Uses: Dual purpose utility - meat and eggs.
Origin: Welsum, Holland. Eggs: 200 - 250 large, deep red-brown.
Weight: Cock: 3.2 Kg.Hen: 2.7 Kg.
Bantam Cock: 1.02 Kg, Hen: 790 g.
Colours: Red-Partridge, Silver Duckwing (Standardised UK), Silver, Golden (both rare and only exist in Germany).
Useful to Know: The Welsummer UK standard has not been revised since 1932 when the breed was still young. In reality, some details are simply not achievable, such as 'upright'. The back should in fact be long and flat, almost horizontal. Crele Welsummers are standardised as a different breed - The Welbar.
Photo: Red partridge Welsummer male.
The Welsummer chicken gets its name from the village of Welsum near the town of Deventer in the Netherlands where they were slowly created in the farms and surrounding villages from 1880 onwards. Birds were from assorted origins and were selected for their large dark brown eggs over their looks. It is thought that the Brahma, Cochin, Malay, the dark brown egg laying Croad Langshan and later, the Rhode Island Red and Brown Leghorn is in the make up of these birds.
The launch of the first Welsummers that consistently bred true to type took place in 1921 in The Hague at the World Poultry Congress. They reached England in 1927. An outline breed standard was first published around 1923 but a more detailed standard was produced in England in 1929 with a further refinement in 1932.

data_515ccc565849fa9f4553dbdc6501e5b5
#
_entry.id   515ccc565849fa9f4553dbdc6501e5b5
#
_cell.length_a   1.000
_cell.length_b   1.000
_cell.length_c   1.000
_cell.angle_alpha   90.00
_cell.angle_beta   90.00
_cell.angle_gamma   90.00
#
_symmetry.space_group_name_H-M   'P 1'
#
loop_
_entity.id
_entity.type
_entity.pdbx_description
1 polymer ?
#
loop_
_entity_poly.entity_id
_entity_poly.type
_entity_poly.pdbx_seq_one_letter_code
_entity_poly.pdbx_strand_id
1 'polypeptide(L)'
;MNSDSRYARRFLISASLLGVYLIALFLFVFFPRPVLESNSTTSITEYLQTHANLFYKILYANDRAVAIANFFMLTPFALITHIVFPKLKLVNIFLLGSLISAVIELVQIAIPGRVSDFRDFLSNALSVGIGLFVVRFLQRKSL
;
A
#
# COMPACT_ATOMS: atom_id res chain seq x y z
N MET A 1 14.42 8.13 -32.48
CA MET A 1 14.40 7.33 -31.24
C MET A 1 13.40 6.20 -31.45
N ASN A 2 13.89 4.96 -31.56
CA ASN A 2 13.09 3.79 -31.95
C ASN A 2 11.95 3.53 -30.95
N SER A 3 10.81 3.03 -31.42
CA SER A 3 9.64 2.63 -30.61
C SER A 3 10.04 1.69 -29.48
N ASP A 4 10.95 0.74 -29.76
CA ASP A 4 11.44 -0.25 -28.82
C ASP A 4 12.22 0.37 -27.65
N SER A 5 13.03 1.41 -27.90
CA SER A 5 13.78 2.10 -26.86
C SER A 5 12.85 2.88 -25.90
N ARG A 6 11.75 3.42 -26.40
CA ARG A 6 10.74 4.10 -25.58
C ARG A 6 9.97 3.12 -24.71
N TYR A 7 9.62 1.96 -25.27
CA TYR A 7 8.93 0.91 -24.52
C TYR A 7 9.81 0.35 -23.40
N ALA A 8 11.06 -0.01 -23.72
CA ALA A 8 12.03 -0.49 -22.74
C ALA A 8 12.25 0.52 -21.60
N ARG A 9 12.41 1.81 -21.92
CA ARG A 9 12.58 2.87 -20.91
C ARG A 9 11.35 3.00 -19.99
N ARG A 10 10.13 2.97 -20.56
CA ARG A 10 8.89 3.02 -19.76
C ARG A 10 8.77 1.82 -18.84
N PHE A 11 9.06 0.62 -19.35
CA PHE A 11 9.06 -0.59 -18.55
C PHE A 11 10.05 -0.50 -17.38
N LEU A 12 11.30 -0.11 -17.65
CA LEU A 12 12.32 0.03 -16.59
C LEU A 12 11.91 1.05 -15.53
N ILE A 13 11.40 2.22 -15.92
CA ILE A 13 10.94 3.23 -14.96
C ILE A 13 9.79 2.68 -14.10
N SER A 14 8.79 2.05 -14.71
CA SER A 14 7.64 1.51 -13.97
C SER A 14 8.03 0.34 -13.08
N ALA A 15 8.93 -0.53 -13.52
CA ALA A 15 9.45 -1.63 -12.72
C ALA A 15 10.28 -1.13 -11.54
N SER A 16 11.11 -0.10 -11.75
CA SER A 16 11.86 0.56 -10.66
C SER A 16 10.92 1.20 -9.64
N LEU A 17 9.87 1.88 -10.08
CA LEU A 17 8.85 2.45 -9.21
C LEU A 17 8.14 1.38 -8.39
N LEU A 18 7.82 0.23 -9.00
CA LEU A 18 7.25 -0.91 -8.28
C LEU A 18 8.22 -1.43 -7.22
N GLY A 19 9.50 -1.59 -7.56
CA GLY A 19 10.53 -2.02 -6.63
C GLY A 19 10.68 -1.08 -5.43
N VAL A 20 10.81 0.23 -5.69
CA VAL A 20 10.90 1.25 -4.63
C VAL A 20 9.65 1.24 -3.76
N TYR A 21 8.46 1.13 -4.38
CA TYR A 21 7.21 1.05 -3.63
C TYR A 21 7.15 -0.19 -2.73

Bantam Welsummers were created in Germany and England (separately) during the 1930’s. They are very popular abroad but there is a limited number of breeders interested in them in the UK.
Large Welsummers are one of the most popular breeds and strangely are classified as a light breed by the Poultry Club of Great Britain, despite being heavier than say Marans or Barnevelders that are classed as heavy breeds. This classification is thought to have occurred because the original birds that were imported into the UK were lighter than the birds of today.
In Europe, the name of this breed is spelt ‘Welsumer’ with only one ‘m’ but in the UK and America, the spelling used is ‘Welsummer’, which probably came about because of misspellings by the English.
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